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Comment Re:Failed economics class (Score 1) 570

Economic theory states that as the number of competitors approaches infinity, then the price will equal marginal cost. After a certain point, the difference between the price and the marginal cost will be small enough that it doesn't matter, but 4 is not really close to that point.

Your analysis also requires very limited barriers to entry/exit. The current cell providers are experts on creating barriers to entry - for example, restrictive 3-year contracts that prevent the customer base from migrating to a better provider.

Other commenters are right: the price is based on supply as much as demand. However in this case the main determinant of the supply is the price since other factors are negligible (things like labour or other input costs). The price will be determined by demand - which, I may add, is rather inelastic given how addictive text messages are.

Of course, the economic analysis of text-messaging services is much more sophisticated than the back-of-napkin stuff we have here. Maybe we should stop applying introductory economics courses to where they do not belong.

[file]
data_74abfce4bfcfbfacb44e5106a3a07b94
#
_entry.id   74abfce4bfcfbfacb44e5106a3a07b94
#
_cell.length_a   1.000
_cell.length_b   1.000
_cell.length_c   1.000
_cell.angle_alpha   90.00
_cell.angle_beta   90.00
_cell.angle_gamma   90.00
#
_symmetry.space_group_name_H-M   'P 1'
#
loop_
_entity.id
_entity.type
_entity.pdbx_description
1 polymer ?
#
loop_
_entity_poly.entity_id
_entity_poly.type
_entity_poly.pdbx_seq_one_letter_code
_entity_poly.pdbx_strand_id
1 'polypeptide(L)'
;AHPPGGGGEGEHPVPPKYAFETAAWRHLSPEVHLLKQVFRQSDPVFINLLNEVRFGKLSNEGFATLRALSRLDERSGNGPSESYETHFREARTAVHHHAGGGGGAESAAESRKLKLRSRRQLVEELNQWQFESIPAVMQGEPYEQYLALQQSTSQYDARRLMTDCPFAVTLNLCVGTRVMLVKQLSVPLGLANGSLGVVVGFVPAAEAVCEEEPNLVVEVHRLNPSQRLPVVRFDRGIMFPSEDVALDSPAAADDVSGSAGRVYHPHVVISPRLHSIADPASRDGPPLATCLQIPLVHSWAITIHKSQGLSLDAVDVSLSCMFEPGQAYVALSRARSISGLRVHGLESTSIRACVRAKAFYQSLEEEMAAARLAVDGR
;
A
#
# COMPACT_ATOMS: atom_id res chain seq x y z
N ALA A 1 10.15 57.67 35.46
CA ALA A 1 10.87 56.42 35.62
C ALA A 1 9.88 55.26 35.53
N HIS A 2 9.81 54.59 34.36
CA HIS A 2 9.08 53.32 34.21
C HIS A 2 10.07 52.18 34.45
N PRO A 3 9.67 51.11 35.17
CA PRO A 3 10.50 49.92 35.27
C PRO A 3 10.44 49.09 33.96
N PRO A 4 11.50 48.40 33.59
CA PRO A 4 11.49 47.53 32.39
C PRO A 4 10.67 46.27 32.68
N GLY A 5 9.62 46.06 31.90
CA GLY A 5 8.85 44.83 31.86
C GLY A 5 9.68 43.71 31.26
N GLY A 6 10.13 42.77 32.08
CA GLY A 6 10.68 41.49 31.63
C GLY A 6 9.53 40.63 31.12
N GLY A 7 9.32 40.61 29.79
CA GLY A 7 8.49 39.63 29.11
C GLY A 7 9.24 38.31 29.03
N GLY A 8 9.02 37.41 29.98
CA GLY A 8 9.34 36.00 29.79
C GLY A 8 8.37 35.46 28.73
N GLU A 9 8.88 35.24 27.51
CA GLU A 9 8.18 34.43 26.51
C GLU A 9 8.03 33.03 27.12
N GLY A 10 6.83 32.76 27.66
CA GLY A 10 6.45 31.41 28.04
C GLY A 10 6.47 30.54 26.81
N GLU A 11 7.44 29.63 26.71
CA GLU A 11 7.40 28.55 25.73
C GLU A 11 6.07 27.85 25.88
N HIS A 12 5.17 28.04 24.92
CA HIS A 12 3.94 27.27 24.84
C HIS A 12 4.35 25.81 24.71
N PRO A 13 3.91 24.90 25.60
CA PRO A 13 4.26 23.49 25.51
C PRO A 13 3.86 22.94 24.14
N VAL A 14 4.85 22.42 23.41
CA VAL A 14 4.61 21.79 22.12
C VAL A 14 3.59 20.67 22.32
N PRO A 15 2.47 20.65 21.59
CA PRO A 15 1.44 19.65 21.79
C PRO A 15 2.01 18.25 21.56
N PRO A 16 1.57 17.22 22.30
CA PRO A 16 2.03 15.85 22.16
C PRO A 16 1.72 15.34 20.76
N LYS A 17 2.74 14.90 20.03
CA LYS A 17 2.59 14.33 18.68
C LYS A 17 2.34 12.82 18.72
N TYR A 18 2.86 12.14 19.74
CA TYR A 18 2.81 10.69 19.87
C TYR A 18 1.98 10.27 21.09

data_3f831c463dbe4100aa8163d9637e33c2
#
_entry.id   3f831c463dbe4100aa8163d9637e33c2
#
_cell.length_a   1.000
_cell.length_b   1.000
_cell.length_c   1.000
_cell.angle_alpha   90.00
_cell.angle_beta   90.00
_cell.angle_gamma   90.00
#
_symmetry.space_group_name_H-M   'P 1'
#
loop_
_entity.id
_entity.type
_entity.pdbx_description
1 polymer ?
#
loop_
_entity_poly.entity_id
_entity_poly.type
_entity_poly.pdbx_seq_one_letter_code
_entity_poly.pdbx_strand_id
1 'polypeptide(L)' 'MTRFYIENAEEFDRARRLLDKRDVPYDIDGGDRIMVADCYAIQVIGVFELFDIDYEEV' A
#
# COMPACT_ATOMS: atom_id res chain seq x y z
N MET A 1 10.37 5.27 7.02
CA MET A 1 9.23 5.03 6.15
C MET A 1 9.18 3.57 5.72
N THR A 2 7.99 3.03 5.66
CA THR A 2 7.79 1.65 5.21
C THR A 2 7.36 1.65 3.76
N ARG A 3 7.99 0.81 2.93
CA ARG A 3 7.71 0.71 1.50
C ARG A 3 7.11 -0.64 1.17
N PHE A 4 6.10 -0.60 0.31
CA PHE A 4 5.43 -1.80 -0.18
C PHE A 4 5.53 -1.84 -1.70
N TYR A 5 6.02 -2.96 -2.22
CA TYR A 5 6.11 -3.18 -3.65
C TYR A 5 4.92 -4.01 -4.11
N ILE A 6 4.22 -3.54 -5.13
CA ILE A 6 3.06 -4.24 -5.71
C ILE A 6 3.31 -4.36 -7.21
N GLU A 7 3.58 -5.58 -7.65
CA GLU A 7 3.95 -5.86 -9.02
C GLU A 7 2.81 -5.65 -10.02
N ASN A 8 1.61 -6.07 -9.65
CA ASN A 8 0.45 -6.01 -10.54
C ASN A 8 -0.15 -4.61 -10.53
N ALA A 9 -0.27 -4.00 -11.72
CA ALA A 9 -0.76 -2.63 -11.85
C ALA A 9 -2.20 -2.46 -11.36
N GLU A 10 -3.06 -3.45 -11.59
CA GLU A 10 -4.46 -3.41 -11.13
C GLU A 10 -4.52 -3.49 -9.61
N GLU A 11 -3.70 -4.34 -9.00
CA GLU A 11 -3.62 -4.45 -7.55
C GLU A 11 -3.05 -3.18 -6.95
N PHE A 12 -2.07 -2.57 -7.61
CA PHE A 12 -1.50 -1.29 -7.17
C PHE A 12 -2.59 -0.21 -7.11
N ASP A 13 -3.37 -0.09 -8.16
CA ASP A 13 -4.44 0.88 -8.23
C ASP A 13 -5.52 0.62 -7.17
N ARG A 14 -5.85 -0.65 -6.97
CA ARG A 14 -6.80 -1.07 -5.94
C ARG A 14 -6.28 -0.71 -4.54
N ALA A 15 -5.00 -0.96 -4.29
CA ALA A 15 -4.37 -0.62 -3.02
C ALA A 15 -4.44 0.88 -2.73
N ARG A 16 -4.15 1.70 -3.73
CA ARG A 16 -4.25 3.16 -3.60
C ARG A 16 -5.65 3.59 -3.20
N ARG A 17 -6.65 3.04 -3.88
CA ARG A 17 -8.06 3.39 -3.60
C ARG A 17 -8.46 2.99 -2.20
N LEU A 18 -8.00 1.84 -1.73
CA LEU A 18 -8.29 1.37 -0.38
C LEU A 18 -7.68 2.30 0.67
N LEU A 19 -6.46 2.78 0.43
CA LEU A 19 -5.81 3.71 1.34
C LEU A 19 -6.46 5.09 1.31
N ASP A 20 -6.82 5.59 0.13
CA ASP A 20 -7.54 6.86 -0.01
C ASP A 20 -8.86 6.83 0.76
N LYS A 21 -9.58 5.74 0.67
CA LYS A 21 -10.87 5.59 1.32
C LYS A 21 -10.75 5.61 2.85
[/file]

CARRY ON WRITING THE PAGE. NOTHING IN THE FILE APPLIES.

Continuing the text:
Comment Re:Use of resources (Score 1) 307

There doesn't need to be just one alternative to IE. How many people do you think switched from IE to Firefox and then back to IE because they thought Firefox sucked? Or switched from IE6 to Firefox and then to IE7? I know a number of my non-techie friends did this, they liked the way IE7 did things more than Firefox. Maybe Chrome will attract some of those users.

Comment Why Care? (Score 1) 696

It seems like everywhere, people are praising the spread of Linux, or arguing against it, or blah blah. My question is, why do Linux geeks care if Linux gains market share? There's no profits to be made or anything like that. If average Joe User used Linux, then I wouldn't have the excuse of, "no I can't fix your computer, because I don't use Windows." Why do we want to spread Linux?

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